NAFLD management is currently based on body weight reduction through modifications of diet and physical activity [8]. Beyond classical lifestyle measures, few nutritional and pharmaceutical solutions have been proven efficient for the prevention and management of NAFLD, despite growing interest from the scientific community. Several solutions modulating cardiometabolic outcomes such as insulin sensitivity, weight loss, or dyslipidemia have also been tested in the prevention and treatment of NAFLD.
As the gut–liver axis is suspected to play a predominant role in the appearance of NAFLD [9], prebiotic oligosaccharides have gained interest and several have been tested for their effect on liver steatosis since the early 2000s. Inulin-type fructans have shown their ability to improve blood lipids and steatosis in various rodent models fed with high-fat or high-sugar diets [10,11,12]. Several modes of action have been proposed to explain the potential interest of prebiotic compounds in the prevention and management of NAFLD, including the improvement of plasma glucose and lipid control as well as direct effects on weight management [13,14,15] which can benefit patients.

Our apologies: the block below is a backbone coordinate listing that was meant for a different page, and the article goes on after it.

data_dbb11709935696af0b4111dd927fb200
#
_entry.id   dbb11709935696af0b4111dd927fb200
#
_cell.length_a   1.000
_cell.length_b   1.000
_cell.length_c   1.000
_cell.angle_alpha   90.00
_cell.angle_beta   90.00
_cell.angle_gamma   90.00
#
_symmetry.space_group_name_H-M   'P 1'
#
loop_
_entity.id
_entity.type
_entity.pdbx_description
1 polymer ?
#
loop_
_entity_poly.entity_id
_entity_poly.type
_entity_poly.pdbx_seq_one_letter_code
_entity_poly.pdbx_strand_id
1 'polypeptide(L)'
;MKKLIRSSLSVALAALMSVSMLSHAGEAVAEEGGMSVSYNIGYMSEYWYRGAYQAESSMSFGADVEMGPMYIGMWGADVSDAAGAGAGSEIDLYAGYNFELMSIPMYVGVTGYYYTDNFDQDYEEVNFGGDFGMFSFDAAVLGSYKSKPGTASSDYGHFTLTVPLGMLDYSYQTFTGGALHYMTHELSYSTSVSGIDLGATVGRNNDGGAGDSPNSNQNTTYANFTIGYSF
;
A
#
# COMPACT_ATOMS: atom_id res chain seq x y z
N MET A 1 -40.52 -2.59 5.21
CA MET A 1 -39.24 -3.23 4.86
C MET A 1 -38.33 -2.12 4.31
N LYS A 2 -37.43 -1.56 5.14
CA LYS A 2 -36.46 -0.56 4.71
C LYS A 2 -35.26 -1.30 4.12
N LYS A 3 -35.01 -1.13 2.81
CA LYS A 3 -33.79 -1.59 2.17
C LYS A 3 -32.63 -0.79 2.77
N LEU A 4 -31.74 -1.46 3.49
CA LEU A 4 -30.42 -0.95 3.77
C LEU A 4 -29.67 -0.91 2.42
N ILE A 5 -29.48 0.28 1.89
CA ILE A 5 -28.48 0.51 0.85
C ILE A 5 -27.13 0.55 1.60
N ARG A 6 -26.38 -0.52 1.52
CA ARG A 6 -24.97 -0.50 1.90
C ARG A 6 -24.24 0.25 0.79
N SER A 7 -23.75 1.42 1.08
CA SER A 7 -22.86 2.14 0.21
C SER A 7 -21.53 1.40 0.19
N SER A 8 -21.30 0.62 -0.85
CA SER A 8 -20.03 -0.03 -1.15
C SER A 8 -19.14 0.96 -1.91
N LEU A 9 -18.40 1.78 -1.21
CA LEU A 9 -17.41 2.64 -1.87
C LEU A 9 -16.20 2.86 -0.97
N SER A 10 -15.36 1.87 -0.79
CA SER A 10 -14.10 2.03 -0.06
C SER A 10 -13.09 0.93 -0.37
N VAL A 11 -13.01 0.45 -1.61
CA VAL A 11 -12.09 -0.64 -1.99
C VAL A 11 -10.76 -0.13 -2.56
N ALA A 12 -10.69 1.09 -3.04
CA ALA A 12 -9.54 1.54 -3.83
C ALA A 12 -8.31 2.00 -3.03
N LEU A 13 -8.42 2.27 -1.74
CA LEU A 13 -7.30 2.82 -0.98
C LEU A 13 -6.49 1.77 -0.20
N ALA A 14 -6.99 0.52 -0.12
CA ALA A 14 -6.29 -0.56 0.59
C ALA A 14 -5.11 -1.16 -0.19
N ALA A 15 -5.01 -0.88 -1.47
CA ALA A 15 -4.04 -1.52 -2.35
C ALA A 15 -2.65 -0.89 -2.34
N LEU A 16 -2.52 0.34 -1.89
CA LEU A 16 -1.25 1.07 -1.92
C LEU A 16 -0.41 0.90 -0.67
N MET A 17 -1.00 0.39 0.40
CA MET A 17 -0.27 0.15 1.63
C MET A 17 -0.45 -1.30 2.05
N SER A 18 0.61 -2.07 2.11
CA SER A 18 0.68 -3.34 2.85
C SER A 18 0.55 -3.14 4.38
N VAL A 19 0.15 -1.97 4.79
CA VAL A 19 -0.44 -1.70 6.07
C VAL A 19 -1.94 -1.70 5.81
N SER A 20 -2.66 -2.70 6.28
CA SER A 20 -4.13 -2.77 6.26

Recent evidence suggests that alpha-galacto-oligosaccharides (α-GOS) extracted from legumes are new prebiotic compounds that can dose-dependently modulate appetite and weight gain in overweight adults [16]. Furthermore α-GOS have been proposed as possible solutions to regulate glucose metabolism and their effect has been recognized by European regulatory bodies through the acceptance of a health claim for food products [17]. Therefore, in this study we evaluated whether the effects of α-GOS on satiety, weight management, and glucose control may prevent, at a physiological dose (derived from Morel and al [16] and calculated according to the US food and drug administration recommendations [18]), the development of liver steatosis in mice fed a high-fat diet (HFD) for fifteen weeks, an animal model mimicking metabolic syndrome and NAFLD development [19].

2. Results

2.1. Development of Metabolic Syndrome in Animals

A total of 56 mice under HFD during the induction phase were considered as presenting a metabolic syndrome at the end of the induction phase and included in the treatment phase based on body weight (BW) and fasting glycaemia (FG).

2.2. Effect of α-GOS on Anthropometry and Food Intake